Merck (NYS: MRK) looks set to continue its dominance in diabetes.
On Wednesday, the company presented solid phase 2b data on MK-3102, a DPP-4 inhibitor, which is the same class of drugs as its multibillion-dollar blockbuster Januvia.
The big difference between Januvia and MK-3102? The experimental drug only has to be taken once a week, while Jaunvia is taken daily.
At the highest dose, MK-3102 reduced the baseline HbA1c levels, a measure of long-term blood sugar levels, by a placebo-adjusted 0.71 percentage points. The patients started out with an HbA1c level of about 8%, and the standard goal is to get the measurement below 7%, so that's not bad for the drug all by itself. Merck will likely test it in combination with other diabetes drugs, like metformin, in the phase 3 trials.
Merck is only planning on taking the highest dose into the phase 3 trials, but there was a nice dose response from 0.25 mg, decreasing HbA1c levels by a placebo-adjusted 0.28 percentage points, up to the 25 mg dose that produced the aforementioned 0.71 percentage point decrease. The three doses in between the high and the low dose produced intermediate responses. A dose response is nice because it gives investors confidence that the drug is responsible for the change.
MK-3102 will probably cannibalize some of Januvia's sales, but Merck should be willing to live with that. MK-3102 presumably has a longer patent life than Januvia, and the once-weekly formulation should help it capture patients away from other oral diabetes medications like Takeda's Actos and Bristol-Myers Squibb (NYS: BMY) and AstraZeneca's (NYS: AZN) Onglyza. The easy dosing might even lead doctors to prescribe the drug earlier in the progression of diabetes.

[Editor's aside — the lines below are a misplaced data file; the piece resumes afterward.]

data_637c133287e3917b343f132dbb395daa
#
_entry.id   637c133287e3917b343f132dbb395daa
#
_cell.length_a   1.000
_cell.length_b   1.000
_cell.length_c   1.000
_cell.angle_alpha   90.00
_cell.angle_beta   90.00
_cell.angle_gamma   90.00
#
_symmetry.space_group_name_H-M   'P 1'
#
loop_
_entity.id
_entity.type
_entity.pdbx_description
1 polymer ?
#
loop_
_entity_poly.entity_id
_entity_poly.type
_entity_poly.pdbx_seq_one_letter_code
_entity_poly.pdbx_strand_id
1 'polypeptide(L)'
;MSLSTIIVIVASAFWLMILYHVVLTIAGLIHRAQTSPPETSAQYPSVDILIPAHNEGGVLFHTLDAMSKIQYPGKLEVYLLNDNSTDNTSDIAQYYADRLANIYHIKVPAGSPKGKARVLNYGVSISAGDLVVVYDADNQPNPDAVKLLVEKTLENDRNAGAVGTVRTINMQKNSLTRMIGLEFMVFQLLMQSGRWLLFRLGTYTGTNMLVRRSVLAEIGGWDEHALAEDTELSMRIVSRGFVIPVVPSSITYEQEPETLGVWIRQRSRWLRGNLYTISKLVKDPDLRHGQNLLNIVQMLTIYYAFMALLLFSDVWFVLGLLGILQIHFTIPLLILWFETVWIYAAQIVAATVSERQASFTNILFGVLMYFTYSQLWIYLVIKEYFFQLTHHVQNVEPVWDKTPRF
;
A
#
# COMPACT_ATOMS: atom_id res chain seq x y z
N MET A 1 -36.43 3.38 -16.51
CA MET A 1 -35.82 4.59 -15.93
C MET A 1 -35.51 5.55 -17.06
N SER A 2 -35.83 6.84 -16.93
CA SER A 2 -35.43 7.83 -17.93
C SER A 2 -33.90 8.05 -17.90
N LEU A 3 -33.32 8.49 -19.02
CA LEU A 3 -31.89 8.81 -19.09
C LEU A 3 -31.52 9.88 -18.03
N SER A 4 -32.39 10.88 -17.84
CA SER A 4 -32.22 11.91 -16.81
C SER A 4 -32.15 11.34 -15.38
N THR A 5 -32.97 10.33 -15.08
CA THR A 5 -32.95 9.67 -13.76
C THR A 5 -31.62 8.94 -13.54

The only once-weekly diabetes drug on the market is Bydureon, which Bristol and AstraZeneca got in the purchase of Amylin. I don't think MK-3102 will be that much of a threat to Bydureon because their main target audience will be different. Because it has to be injected, Bydureon is stuck as an add-on once oral medications fail to keep blood sugar in check. Amylin was trying to position it earlier, given the easier dosing schedule than a drug like Novo Nordisk's (NYS: NVO) Victoza that has to be injected daily, but I don't see much difference in competing against once-daily versus once-weekly oral medications. If Bydureon's new owners want to pick up that fight, they'll have to argue for increased efficacy and weight loss over DPP-4 inhibitors, no matter how often they're dosed.
Don't expect powerhouse Merck to go down without a fight.
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The article Extending the Diabetes Dominance originally appeared on Fool.com.
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